The liquor industry is proposing to voluntarily reduce alcohol levels in popular pre-mixed drinks in an attempt to head off strict new laws in the Alcohol Reform Bill now before Parliament.
The bill, if passed, would significantly change the way New Zealanders buy and consume booze and the industry's pre-emptive move on ready-to-drink "alcopops", or RTDs, is seen as an attempt to show the Government the industry can self-regulate to meet public concern.
Senior Wellington lobbyist Mark Unsworth told the Herald on Sunday the voluntary move was a proposal. "There's nothing formal - nothing's been to the minister".
Unsworth said Sydney-based Bob Rayner from drinks giant Diageo was leading a team hammering out the proposal following a series of high-level talks between alcohol-industry lobbyists and legislators.
A spokeswoman for Justice Minister Judith Collins said a vote on the next stage of the bill would most likely happen the week after next. The issue was "dynamic" and details could change as the alcohol debate continued.
"The house business committee is working with all political parties. It's going to take a long time," she said.
The Herald on Sunday has been told industry threatened to run rings around any Government attempt to strictly regulate RTD alcohol level and prices.
RTDs can have higher alcohol content than most beers, which are typically 4 to 5 per cent. Independent Liquor's Woodstock bourbon and cola sells at up to 8 per cent, while its Cody's bourbon and cola retails at up to 10 per cent. Lion Nathan's Billy Maverick bourbon and cola is up to 9.9 per cent. Independent's flavoured Vodka Cruisers are 8 per cent alcohol.
Nearly 500,000 RTDs are sold in New Zealand every day. Independent Liquor has the largest share of the alcopop market. The company wouldn't comment, referring enquiries to the Distilled Spirits Association, which also refused to talk.
However, a spokesman for DB Breweries said it didn't trust some of its competitors to stick to a voluntary maximum alcohol level in RTDs. DB had its own voluntary limits anyway, a spokesman said. "We don't produce RTDs that are more than two standard drinks."
A code proposed some time ago by the spirits and RTD industry would have capped alcopop levels at 6.5 per cent.
The voluntary reduction would be a major backdown from the powerful liquor industry, though it might help allay public concern about our binge-drinking culture.
In Auckland, publicity about obscene, drunken behaviour in Queen St prompted Mayor Len Brown to weigh in, writing to Collins to demand a quick fix to the city's problems.
Greens' spokesman Kevin Hague said the proposed voluntary reduction wouldn't surprise him. "The experience of those industries producing consumer goods that might cause harm is that if they take some voluntary measure, that will persuade governments not to intervene."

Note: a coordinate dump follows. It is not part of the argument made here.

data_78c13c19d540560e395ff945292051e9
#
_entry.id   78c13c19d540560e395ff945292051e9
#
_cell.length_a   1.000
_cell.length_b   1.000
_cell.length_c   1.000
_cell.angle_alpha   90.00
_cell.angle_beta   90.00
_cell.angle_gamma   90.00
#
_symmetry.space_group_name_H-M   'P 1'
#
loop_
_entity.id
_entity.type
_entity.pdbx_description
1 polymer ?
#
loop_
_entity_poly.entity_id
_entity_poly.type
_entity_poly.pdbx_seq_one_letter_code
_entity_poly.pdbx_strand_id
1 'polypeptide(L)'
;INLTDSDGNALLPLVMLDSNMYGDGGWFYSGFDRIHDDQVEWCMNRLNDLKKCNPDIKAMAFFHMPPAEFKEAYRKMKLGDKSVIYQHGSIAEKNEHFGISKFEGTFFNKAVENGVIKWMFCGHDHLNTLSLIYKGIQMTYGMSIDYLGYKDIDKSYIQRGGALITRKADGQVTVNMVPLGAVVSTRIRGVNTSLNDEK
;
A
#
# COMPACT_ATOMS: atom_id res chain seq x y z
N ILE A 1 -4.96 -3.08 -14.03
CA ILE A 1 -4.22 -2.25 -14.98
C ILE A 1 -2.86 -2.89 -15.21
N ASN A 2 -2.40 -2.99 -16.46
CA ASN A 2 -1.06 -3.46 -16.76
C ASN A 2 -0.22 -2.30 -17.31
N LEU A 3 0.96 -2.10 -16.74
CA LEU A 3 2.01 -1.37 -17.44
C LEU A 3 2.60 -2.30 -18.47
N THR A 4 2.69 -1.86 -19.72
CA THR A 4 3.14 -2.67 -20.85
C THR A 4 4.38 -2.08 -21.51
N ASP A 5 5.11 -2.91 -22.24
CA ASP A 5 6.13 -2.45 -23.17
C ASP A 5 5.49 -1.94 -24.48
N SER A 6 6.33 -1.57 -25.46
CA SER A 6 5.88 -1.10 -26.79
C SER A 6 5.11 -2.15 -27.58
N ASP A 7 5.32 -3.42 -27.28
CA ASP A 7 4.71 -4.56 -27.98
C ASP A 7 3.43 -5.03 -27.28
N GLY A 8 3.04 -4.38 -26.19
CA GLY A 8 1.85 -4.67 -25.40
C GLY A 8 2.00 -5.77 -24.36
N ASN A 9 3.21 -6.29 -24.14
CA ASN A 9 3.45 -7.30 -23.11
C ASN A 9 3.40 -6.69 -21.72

Professor Doug Sellman, a critic of both current alcohol policy and the big booze companies, said the voluntary move could help the industry get some desperately needed respectability. "They'll do anything to look good. They will never admit that they are a part of the problem."
Alcohol levels surprise
On the streets of our biggest city, it's anybody's guess how strong ready-to-drinks are. Some vendors are confused, too.
At Sai Superette & Liquor in the CBD, Jay Patel can't sell single servings of RTDs any more. But he can sell pairs of alcopop cans he's taped together.
Auckland Council said it asked licencees to limit the sale of single-serve drinks because the Liquor Licensing Authority was concerned about single sales in liquor ban areas. The most prominent area is the inner city.
Patel said CBD liquor sellers were often scapegoats for anti-alcopop panic. He was fed up with haphazard regulations, noting suburban outlets were still selling single alcopops.
Robyn Parker was one Aucklander stunned to learn how strong the Cody's Bourbon and Cola pre-mixes were. Although it was twice as strong (10 per cent alcohol) as she guessed, Parker, 19, didn't think banning single RTD sales or reducing alcohol content would have impact on big boozers. "They'd just drink more to get drunk."
Her friend, fellow student Nicola Caisley, also had no idea. "We've only just been allowed to drink but I'd say over the last few years my friends have started drinking less." Caisley and Parker fit the dream demographic for RTD purveyors.
So does Jo Morgan, 26. She wasn't aware of alcopops or RTDs with more than 6 per cent alcohol. "They're just like sweets. You'll just knock them back and not know what you're drinking."
Social researcher Dr Allan Wyllie welcomed a move to cap alcohol levels in alcopops. He said cheap, stronger RTDs could be a recipe for disaster. "It's an invitation for excess."